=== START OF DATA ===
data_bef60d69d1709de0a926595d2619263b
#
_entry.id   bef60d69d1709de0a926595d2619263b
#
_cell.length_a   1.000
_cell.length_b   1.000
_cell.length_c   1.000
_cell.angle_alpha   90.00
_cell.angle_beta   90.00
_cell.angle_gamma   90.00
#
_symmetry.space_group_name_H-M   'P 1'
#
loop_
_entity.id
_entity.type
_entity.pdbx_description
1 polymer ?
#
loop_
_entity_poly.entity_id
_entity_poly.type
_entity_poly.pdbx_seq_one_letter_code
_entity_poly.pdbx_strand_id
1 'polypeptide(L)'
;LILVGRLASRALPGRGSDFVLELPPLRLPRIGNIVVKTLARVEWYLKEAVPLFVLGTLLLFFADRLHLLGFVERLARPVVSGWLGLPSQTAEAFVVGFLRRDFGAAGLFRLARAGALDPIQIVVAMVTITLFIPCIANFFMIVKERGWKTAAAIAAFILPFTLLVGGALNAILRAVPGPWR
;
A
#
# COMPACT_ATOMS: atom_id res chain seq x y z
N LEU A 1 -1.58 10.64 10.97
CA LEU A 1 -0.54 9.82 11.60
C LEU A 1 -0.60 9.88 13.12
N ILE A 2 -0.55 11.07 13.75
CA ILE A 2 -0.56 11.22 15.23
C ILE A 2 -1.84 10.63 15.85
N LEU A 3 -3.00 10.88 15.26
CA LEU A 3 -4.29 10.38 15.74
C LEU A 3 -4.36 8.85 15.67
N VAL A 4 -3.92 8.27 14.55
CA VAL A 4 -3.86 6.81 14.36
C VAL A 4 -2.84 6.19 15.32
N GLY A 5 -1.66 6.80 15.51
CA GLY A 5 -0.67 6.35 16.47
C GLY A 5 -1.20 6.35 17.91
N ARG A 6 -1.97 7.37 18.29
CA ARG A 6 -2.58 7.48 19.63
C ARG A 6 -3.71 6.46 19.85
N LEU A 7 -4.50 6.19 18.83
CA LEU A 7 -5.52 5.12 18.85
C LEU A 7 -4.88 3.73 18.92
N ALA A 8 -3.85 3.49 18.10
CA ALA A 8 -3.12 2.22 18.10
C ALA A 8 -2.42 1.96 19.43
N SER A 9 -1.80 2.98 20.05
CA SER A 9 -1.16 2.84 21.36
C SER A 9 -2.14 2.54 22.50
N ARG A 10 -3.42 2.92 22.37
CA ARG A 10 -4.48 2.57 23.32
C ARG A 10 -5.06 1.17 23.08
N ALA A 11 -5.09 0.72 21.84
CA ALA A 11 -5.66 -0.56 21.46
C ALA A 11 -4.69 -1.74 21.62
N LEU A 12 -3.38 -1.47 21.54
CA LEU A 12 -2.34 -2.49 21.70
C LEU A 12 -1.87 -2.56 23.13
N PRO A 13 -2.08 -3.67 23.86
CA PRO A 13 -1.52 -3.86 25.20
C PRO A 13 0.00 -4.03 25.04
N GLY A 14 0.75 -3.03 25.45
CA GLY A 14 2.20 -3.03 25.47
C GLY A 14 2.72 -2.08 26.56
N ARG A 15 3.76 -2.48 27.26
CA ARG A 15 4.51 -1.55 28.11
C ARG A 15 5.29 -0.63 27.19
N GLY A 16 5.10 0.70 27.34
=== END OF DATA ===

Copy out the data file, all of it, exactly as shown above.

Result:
data_bef60d69d1709de0a926595d2619263b
#
_entry.id   bef60d69d1709de0a926595d2619263b
#
_cell.length_a   1.000
_cell.length_b   1.000
_cell.length_c   1.000
_cell.angle_alpha   90.00
_cell.angle_beta   90.00
_cell.angle_gamma   90.00
#
_symmetry.space_group_name_H-M   'P 1'
#
loop_
_entity.id
_entity.type
_entity.pdbx_description
1 polymer ?
#
loop_
_entity_poly.entity_id
_entity_poly.type
_entity_poly.pdbx_seq_one_letter_code
_entity_poly.pdbx_strand_id
1 'polypeptide(L)'
;LILVGRLASRALPGRGSDFVLELPPLRLPRIGNIVVKTLARVEWYLKEAVPLFVLGTLLLFFADRLHLLGFVERLARPVVSGWLGLPSQTAEAFVVGFLRRDFGAAGLFRLARAGALDPIQIVVAMVTITLFIPCIANFFMIVKERGWKTAAAIAAFILPFTLLVGGALNAILRAVPGPWR
;
A
#
# COMPACT_ATOMS: atom_id res chain seq x y z
N LEU A 1 -1.58 10.64 10.97
CA LEU A 1 -0.54 9.82 11.60
C LEU A 1 -0.60 9.88 13.12
N ILE A 2 -0.55 11.07 13.75
CA ILE A 2 -0.56 11.22 15.23
C ILE A 2 -1.84 10.63 15.85
N LEU A 3 -3.00 10.88 15.26
CA LEU A 3 -4.29 10.38 15.74
C LEU A 3 -4.36 8.85 15.67
N VAL A 4 -3.92 8.27 14.55
CA VAL A 4 -3.86 6.81 14.36
C VAL A 4 -2.84 6.19 15.32
N GLY A 5 -1.66 6.80 15.51
CA GLY A 5 -0.67 6.35 16.47
C GLY A 5 -1.20 6.35 17.91
N ARG A 6 -1.97 7.37 18.29
CA ARG A 6 -2.58 7.48 19.63
C ARG A 6 -3.71 6.46 19.85
N LEU A 7 -4.50 6.19 18.83
CA LEU A 7 -5.52 5.12 18.85
C LEU A 7 -4.88 3.73 18.92
N ALA A 8 -3.85 3.49 18.10
CA ALA A 8 -3.12 2.22 18.10
C ALA A 8 -2.42 1.96 19.43
N SER A 9 -1.80 2.98 20.05
CA SER A 9 -1.16 2.84 21.36
C SER A 9 -2.14 2.54 22.50
N ARG A 10 -3.42 2.92 22.37
CA ARG A 10 -4.48 2.57 23.32
C ARG A 10 -5.06 1.17 23.08
N ALA A 11 -5.09 0.72 21.84
CA ALA A 11 -5.66 -0.56 21.46
C ALA A 11 -4.69 -1.74 21.62
N LEU A 12 -3.38 -1.47 21.54
CA LEU A 12 -2.34 -2.49 21.70
C LEU A 12 -1.87 -2.56 23.13
N PRO A 13 -2.08 -3.67 23.86
CA PRO A 13 -1.52 -3.86 25.20
C PRO A 13 0.00 -4.03 25.04
N GLY A 14 0.75 -3.03 25.45
CA GLY A 14 2.20 -3.03 25.47
C GLY A 14 2.72 -2.08 26.56
N ARG A 15 3.76 -2.48 27.26
CA ARG A 15 4.51 -1.55 28.11
C ARG A 15 5.29 -0.63 27.19
N GLY A 16 5.10 0.70 27.34